McGill community members generate bold ideas for addressing sustainability challenges on campus

Students, faculty and staff brainstorm ideas for addressing some of McGill’s biggest sustainability challenges at the first Sustainability Projects Fund Challenge

On February 9th, the McGill Office of Sustainability and the Environment Committee of the Student Society of McGill University (SSMU) hosted the very first Sustainability Projects Fund Challenge. With about $1 million in funding available each year, the Sustainability Projects Fund (SPF) is the largest seed-fund of its kind in North America. The McGill Farmers’ Market, Community Engagement Day, the Plate Club, and the McGill Spin Bike Gardens are just some of the campus projects that have received support from the SPF.

The Challenge was a half-day event, during which attendees were divided into small teams and had a couple of hours to brainstorm tangible ideas that could help improve sustainability on campus through two means: (1) becoming a carbon neutral university (one of the long-term targets in McGill's Climate & Sustainability Action Plan) and (2) increasing urban agriculture on campus. Each group had a facilitator who was knowledgeable of the topic, while two experts were on hand all afternoon to answer questions from all groups.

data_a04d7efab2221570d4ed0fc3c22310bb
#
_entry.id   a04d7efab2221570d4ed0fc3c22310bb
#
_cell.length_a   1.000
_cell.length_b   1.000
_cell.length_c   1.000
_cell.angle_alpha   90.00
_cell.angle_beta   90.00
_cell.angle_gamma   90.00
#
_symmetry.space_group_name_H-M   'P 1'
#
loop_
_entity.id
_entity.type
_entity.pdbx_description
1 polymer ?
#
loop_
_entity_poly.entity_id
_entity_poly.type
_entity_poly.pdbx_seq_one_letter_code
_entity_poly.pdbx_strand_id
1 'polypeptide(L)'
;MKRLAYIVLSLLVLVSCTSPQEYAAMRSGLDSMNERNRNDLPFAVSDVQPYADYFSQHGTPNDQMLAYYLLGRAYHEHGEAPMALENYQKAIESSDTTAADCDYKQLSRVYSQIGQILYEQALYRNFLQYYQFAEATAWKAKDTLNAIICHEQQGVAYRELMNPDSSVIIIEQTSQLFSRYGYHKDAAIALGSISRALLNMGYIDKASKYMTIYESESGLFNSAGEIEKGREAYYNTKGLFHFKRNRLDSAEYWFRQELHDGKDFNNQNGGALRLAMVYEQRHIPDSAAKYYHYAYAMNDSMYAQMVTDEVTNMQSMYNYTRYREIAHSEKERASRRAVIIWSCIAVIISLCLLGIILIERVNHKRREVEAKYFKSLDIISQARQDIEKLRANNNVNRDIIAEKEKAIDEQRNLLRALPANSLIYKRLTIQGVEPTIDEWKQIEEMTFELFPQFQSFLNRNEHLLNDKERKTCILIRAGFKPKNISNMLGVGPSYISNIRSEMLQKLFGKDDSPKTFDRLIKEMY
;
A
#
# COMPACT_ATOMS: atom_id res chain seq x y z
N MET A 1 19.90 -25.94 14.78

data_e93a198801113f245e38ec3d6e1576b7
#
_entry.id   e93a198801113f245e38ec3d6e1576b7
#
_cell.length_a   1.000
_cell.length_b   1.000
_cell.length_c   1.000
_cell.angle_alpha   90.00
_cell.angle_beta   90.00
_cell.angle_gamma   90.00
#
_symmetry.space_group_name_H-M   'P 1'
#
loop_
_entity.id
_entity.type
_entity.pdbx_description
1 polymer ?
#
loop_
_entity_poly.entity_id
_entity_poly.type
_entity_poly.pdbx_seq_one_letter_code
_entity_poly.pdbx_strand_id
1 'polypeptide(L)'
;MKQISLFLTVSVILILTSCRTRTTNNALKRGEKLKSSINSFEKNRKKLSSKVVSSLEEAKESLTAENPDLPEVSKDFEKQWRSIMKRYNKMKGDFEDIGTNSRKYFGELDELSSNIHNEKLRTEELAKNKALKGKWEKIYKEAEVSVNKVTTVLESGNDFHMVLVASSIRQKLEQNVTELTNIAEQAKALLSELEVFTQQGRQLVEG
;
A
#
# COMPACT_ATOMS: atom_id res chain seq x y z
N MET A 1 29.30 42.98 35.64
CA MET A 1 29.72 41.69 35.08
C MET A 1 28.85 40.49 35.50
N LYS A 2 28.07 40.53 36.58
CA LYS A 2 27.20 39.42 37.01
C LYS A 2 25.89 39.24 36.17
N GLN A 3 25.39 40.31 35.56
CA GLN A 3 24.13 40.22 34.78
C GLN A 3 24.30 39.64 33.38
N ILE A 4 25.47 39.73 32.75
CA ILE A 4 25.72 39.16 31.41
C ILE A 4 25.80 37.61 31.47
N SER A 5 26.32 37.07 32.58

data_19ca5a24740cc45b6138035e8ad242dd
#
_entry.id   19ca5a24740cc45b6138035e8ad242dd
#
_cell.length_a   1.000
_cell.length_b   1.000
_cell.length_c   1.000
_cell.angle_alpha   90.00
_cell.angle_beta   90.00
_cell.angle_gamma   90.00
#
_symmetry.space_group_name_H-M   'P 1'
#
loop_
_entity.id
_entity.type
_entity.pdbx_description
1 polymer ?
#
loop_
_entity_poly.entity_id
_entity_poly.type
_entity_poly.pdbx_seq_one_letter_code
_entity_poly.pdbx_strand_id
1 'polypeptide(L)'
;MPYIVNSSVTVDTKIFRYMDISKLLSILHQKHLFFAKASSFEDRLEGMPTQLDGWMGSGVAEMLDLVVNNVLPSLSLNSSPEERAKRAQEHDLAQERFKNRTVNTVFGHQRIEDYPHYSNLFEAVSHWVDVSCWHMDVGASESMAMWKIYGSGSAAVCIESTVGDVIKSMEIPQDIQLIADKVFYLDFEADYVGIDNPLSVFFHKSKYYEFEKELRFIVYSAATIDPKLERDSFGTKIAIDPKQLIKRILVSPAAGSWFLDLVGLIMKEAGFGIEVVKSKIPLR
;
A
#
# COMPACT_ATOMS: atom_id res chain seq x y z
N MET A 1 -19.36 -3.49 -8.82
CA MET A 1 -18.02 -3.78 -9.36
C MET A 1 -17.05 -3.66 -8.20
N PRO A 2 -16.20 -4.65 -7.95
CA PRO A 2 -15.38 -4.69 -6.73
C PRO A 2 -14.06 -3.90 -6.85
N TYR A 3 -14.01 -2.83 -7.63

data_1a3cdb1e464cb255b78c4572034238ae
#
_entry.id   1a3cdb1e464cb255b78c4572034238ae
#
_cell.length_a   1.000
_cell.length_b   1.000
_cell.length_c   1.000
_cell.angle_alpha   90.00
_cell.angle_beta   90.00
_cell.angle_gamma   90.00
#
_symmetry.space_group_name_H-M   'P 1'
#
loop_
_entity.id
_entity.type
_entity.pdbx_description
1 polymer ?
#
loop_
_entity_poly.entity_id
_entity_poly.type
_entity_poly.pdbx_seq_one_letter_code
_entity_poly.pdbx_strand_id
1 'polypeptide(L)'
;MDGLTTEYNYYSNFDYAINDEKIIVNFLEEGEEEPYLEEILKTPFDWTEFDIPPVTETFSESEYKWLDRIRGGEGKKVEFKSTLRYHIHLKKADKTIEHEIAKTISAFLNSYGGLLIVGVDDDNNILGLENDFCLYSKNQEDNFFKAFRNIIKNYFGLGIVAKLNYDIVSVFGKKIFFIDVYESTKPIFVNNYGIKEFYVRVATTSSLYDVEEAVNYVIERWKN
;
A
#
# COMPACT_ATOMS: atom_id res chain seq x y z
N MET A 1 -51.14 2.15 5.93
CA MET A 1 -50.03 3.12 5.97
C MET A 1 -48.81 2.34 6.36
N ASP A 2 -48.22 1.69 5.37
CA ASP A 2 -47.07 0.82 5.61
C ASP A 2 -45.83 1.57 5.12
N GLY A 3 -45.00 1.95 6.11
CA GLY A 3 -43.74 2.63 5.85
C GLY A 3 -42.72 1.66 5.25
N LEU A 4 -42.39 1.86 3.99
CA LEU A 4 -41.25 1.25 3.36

At the end of the two-hour brainstorm session, each team presented a project proposal to a panel of three judges, all of whom were former members of the SPF Working Group. The Working Group is responsible for evaluating project applications for the SPF. The projects aimed at attaining carbon neutrality included creating an internal carbon credit market and reducing food waste, while the urban agriculture projects included a residence garden program and a collective to facilitate garden collaboration.

After much deliberation, the judges chose the urban agriculture collective as the winning project proposal; however, all teams were encouraged to submit funding applications for their projects. “The main goal of this challenge was to connect students and administrative stakeholders wanting to create a positive impact at McGill, and generate some feasible yet innovative ideas of how to address institutional challenges,” said Claire Paoli, who helped to organize the event in her capacity as an intern at the Office of Sustainability. “I was thoroughly impressed with the project proposals, and it was particularly rewarding to see participants from different faculties work together and very organically complement each other's skills.”

The event was attended by nearly 50 members of the McGill community. Given its success, the Challenge may be repeated in future years.

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